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Logframe planning
As a way of thinking about projects, Logical Framework Analysis helps to focus on some key questions during the project design process. This free course, Logframe planning, improves your understanding of and practice with the structure of the logframe matrix using an animated overview with voice-over commentary followed by interactive questions relating to using the matrix. Author(s): Creator not set

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iSpot: Sharing nature
This free course, iSpot: Sharing nature, provides a valuable resource for anyone with an interest in nature. It will give you the opportunity to learn more about wildlife, and to share your interest with a wider community. First published on Wed, 21 Jun 2017 as Author(s): Creator not set

Water for life
Atoms, elements and molecules are the building blocks of everything that makes up our world, including ourselves. In this free course, Water for life, you will learn the basic chemistry of how these components work together, starting with a chemical compound we are all very familiar with water. First published on Wed, 17 Jan 2018 as Author(s): Creator not set

Watching the weather
This free course, Watching the weather, describes how meteorological observations are made looking upwards from the surface of the Earth, looking downwards from satellites in space and from aircraft and balloons within the atmosphere. This international network of observations is vital for scientists and forecasters and the results impact on everyones daily activities. Author(s): Creator not set

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The science of nuclear energy
This free course, The science of nuclear energy, will delve into the science behind nuclear power and explain what happens inside a nuclear reactor and what it means for an element to be radioactive. It will explore some of the risks of producing nuclear power and examine the arguments for and against including it in future energy planning as well as looking at other potential future solutions. Author(s): Creator not set

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Eutrophication
Managing eutrophication is a key element in maintaining the earths biodiversity. Eutrophication is a process mostly associated with human activity whereby ecosystems accumulate minerals. This free course, Eutrophication, explains how this process occurs, what its effects on different types of habitat are, and how it might be managed. First published on Mo
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Future energy demand and supply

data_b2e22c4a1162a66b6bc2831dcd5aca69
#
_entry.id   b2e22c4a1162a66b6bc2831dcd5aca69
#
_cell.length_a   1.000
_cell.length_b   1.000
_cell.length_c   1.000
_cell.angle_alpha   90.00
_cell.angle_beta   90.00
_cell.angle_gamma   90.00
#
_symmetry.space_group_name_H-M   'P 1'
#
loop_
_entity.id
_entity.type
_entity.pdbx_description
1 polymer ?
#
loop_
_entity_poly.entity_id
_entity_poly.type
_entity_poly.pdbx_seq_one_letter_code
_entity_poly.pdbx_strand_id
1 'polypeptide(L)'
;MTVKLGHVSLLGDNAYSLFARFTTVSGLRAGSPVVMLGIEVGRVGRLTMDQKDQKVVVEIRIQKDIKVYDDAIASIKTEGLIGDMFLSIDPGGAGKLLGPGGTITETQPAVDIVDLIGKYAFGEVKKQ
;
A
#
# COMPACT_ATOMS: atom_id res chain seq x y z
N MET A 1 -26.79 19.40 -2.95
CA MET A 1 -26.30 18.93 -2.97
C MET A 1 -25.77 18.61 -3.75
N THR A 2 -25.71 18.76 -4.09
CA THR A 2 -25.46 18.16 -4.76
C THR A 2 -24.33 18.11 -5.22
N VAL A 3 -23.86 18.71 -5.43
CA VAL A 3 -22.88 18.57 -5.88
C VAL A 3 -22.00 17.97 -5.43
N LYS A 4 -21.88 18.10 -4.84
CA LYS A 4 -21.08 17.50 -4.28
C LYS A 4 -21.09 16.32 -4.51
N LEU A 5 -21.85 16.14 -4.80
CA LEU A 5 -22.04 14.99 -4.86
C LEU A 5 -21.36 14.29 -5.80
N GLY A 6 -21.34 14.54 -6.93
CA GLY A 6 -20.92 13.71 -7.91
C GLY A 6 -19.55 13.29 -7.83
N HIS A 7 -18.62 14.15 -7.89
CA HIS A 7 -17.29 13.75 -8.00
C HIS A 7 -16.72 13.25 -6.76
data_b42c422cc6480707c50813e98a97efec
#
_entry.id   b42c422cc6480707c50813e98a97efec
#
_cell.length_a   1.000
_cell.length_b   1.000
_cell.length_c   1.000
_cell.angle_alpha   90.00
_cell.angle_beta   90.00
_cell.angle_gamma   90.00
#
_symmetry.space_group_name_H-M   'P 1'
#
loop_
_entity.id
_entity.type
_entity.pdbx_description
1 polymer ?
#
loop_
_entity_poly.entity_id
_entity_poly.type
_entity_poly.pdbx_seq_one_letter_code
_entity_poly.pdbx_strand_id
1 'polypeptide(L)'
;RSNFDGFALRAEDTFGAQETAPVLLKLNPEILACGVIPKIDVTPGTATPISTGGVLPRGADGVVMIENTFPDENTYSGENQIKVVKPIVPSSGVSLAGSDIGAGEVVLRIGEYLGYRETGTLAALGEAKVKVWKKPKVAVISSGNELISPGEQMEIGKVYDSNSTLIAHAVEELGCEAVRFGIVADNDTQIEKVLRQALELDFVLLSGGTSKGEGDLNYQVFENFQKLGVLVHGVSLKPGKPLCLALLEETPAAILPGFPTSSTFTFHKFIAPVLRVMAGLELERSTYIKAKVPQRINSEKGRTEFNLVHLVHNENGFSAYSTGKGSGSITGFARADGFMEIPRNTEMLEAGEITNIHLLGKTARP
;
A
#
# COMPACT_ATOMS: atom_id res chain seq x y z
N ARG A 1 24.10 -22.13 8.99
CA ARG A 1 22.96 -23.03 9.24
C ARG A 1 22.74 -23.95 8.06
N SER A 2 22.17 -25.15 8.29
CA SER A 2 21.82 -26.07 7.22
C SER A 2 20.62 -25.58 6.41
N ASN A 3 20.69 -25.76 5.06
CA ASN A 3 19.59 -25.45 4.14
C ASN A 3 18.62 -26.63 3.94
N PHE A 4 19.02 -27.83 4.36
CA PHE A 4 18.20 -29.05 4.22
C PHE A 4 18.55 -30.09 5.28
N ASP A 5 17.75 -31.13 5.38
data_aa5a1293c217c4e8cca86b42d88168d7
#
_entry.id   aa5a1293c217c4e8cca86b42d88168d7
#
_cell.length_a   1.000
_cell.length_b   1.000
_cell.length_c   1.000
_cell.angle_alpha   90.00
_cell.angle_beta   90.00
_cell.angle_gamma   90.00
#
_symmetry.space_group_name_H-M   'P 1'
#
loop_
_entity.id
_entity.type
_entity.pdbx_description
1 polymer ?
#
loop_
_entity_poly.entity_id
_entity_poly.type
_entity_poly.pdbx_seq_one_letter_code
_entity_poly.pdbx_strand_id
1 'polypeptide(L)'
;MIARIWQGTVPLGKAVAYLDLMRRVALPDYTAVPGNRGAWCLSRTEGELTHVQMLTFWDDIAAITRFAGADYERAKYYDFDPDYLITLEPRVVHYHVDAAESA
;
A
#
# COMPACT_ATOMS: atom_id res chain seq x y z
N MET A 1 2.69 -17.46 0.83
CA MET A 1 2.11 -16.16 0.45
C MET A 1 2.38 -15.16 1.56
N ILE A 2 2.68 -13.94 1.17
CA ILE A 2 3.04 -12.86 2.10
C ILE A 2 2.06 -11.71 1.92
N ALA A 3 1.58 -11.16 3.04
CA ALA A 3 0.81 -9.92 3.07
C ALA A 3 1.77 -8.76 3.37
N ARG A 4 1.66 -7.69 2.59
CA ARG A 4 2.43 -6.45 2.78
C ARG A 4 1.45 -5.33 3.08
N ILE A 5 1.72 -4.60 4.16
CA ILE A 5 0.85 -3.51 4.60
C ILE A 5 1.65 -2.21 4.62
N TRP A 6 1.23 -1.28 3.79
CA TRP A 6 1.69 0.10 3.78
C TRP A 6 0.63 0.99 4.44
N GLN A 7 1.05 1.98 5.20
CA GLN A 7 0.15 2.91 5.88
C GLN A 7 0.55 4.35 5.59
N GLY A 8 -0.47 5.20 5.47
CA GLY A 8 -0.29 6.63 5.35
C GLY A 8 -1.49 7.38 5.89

When you consider that the global annual consumption of primary energy increased more than ten-fold during the 20th Century, the importance of planning future energy supply becomes clear. Future energy demand and supply is a free course that offers an introduction to how this is being undertaken. First published on Tue, 04 Dec 2018 as
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Understanding water quality
Water is arguably the most important physical resource as it is the one that is essential to human survival. Understanding the global water cycle and how we use water is essential to planning a sustainable source of water for the future. In the UK there are areas where water supplies are limited, shown by recent droughts. Globally, there are many areas that do not have enough water to support the current population adequately. Decisions will have to be made on the best way to use water in a worl
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Waste management and environmentalism in China
This free course, Waste management and environmentalism in China, is an introduction to waste generation and waste management processes currently being practiced in China. This course explores how the Chinese can deal with increasing volumes of waste, drawing parallels with the UK experience of waste management. It also discusses the conceptual tools that can be used to make the cycle of material use, waste production and treatment more sustainable. The course ends with a brief examination of th
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Aquatic mammals
Mammals come in a bewildering variety of shapes and sizes and yet all of the 4700 or so species have some characteristics in common, which justifies the inclusion of diverse types within a single group. Although mammals evolved on land, a number of species have become adapted to spending part or all of their lives in water and it is these mammals that you are going to concentrate on in this course. You will meet some aquatic mammals, find out how we can study them, consider their evolutionary hi
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1.7 Summary

  1. Figure 12 summarises the ways in which the Earth's surface and atmosphere gain and lose energy. The main points are as follows: